I first visited Japan in 2008, taking the ‘Beetle’ ferry from South Korea to Fukuoka. I had become interested in East Asia via a history course I took while studying abroad in the United States and was immediately captivated by Japan’s language, culture, people and scenery. This eventually led to me spending five years in a rural fishing town on the Japanese government’s JET Programme. I taught English at a junior high school, became fluent in Japanese, carried a portable shrine in my town’s festival, climbed Japan’s Three Holy Mountains and toured the country extensively. After returning to the UK, I trained as a teacher, taught Japanese at a secondary school and continued to participate in cultural exchange schemes. Determined to follow my passion for Japan but keen for a new challenge, I was delighted to join Audley to help others explore, experience and discover the many wonderful things about this enriching country.
Start planning your trip to Japan with Malcolm
- 01993 838 200
- Make an enquiry
Q&A with Malcolm
What's the best local dish you've tasted?
When in Japan you simply have to try kaiseki ryori, a traditional Japanese multi-course dinner. Staying at a ryokan, or Japanese inn, presents a great opportunity to try this elaborate form of Japanese haute cuisine. Locally sourced ingredients are always used so you’re sure to encounter something new every time, and fresh vegetables feature heavily. One particular course at Biyu No Yado ryokan stands out for me. It featured a (very neat) log from which several mushrooms were growing, which the staff instructed me to twist off and grill over a little barbecue which was provided. They were delicious and, needless to say, extremely fresh.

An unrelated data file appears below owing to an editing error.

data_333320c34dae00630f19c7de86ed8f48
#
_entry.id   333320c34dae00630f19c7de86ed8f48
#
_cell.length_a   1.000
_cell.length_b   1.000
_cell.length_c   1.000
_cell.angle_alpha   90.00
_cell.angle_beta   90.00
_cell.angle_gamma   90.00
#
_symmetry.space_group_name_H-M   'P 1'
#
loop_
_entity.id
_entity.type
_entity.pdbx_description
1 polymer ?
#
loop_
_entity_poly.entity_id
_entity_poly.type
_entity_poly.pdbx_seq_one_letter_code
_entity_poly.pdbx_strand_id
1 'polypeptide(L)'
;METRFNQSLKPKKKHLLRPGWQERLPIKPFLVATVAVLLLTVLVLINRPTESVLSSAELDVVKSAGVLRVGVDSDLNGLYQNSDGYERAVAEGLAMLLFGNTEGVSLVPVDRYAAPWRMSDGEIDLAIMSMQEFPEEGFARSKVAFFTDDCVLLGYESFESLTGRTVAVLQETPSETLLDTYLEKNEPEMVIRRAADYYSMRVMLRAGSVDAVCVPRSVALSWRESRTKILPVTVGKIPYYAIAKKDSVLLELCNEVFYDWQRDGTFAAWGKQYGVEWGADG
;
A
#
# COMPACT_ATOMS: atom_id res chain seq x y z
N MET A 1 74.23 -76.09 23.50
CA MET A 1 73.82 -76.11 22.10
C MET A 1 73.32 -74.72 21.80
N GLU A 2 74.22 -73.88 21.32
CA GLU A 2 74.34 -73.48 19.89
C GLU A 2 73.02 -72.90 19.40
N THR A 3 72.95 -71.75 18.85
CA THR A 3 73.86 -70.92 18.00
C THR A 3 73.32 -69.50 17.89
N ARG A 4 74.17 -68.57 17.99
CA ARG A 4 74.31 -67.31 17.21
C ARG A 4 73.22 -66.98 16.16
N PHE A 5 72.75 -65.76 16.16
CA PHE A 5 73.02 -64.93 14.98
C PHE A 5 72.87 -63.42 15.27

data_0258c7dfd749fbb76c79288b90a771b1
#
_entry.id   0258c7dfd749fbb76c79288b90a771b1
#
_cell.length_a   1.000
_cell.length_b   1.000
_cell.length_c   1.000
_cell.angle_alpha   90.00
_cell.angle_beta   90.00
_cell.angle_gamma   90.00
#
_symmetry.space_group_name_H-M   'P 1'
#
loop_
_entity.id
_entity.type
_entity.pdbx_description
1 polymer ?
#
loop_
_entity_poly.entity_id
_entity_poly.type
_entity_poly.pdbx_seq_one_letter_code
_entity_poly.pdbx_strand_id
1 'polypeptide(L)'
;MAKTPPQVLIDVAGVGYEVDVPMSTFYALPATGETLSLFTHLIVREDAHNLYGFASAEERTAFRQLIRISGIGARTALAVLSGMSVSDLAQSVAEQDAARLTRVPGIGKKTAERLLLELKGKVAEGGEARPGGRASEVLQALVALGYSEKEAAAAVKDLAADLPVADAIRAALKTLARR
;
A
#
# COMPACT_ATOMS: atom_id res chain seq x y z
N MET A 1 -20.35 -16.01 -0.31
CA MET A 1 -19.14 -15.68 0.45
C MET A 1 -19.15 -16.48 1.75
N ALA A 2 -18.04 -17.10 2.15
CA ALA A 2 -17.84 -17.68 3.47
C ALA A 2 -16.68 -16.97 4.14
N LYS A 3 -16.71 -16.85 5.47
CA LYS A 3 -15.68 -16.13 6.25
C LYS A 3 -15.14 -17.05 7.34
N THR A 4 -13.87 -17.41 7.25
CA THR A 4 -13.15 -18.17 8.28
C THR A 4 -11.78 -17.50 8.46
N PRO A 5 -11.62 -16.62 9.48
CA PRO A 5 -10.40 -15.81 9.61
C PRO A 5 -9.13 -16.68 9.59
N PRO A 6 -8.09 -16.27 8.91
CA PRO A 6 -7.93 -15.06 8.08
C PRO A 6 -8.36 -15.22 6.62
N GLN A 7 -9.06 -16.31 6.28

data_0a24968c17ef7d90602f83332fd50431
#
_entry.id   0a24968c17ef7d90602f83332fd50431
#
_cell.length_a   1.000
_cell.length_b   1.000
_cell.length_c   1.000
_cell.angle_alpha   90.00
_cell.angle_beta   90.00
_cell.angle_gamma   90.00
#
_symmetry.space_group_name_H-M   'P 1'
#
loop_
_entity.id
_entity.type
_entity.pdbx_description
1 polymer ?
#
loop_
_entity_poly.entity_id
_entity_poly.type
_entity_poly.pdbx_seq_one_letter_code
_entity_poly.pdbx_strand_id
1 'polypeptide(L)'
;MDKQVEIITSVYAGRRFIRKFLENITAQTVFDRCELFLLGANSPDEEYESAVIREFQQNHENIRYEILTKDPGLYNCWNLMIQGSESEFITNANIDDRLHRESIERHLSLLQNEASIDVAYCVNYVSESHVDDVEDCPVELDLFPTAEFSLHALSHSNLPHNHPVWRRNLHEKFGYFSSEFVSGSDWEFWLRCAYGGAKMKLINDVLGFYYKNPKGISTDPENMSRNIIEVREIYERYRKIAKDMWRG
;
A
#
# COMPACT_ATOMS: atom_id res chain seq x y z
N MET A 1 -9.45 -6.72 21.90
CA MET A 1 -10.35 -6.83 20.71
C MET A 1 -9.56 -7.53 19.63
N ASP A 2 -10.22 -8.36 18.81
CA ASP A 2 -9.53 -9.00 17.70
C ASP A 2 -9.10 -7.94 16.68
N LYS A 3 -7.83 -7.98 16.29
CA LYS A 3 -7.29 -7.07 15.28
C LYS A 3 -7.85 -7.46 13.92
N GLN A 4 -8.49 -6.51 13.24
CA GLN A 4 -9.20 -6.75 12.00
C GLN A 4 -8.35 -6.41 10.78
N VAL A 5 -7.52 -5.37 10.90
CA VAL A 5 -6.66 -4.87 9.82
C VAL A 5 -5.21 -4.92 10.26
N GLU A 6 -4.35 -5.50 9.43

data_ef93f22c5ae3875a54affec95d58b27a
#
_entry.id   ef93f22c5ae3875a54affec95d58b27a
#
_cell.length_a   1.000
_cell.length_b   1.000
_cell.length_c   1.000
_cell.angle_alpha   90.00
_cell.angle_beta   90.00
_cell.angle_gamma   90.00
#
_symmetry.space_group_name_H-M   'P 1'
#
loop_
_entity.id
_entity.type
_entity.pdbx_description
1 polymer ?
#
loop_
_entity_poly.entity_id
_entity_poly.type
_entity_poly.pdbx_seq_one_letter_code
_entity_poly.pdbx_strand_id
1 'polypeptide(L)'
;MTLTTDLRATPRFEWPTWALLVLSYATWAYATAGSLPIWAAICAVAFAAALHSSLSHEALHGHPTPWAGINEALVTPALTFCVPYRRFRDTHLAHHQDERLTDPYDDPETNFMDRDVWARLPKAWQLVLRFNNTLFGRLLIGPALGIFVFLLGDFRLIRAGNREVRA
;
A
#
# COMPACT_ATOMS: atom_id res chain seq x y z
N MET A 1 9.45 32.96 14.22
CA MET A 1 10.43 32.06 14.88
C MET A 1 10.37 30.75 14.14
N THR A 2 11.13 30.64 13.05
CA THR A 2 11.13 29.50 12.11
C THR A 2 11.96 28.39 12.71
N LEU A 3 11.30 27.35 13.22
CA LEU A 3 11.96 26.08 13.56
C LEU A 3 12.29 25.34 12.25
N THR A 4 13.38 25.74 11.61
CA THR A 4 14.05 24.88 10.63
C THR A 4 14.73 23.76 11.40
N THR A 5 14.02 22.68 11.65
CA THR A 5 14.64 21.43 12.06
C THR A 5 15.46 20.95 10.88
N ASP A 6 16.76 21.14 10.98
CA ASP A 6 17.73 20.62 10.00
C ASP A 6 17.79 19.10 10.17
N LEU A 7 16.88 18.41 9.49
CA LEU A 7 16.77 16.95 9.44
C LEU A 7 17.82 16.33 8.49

What's your most vivid travel moment?
My most vivid experience in Japan was staying overnight at a Zen Buddhist temple that functioned as a training centre for acolyte monks. Following the same schedule as the acolytes, I was woken at 4am and attended morning prayers with the other monks in the mountain prayer hall. The crisp, pine-tinged morning air mixed with the incense to create an ethereal atmosphere, and in combination with the monks’ chanting and the dull boom of the bronze gongs, made for an unforgettable experience.
Which book, film or artwork captures Japan the most?
David Mitchell is best known in the UK for The Cloud Atlas. But for a Japanophile, The Thousand Autumns of Jacob De Zoet is more interesting. As well as being a good story, it’s set in locations I love visiting myself. One of these is the must-see artificial island of Dejima in Nagasaki harbour, made by the Shogun to separate troublesome foreign traders and their new ideas from his subjects. The other is a fictionalised version of Mount Koya, the atmospheric mountain temple complex near Osaka in which Audley’s clients can enjoy a temple stay. If you read the book, you needn’t worry though — the monks we deal with are very friendly and kind, nothing like the nefarious fictional abbot Mitchell created.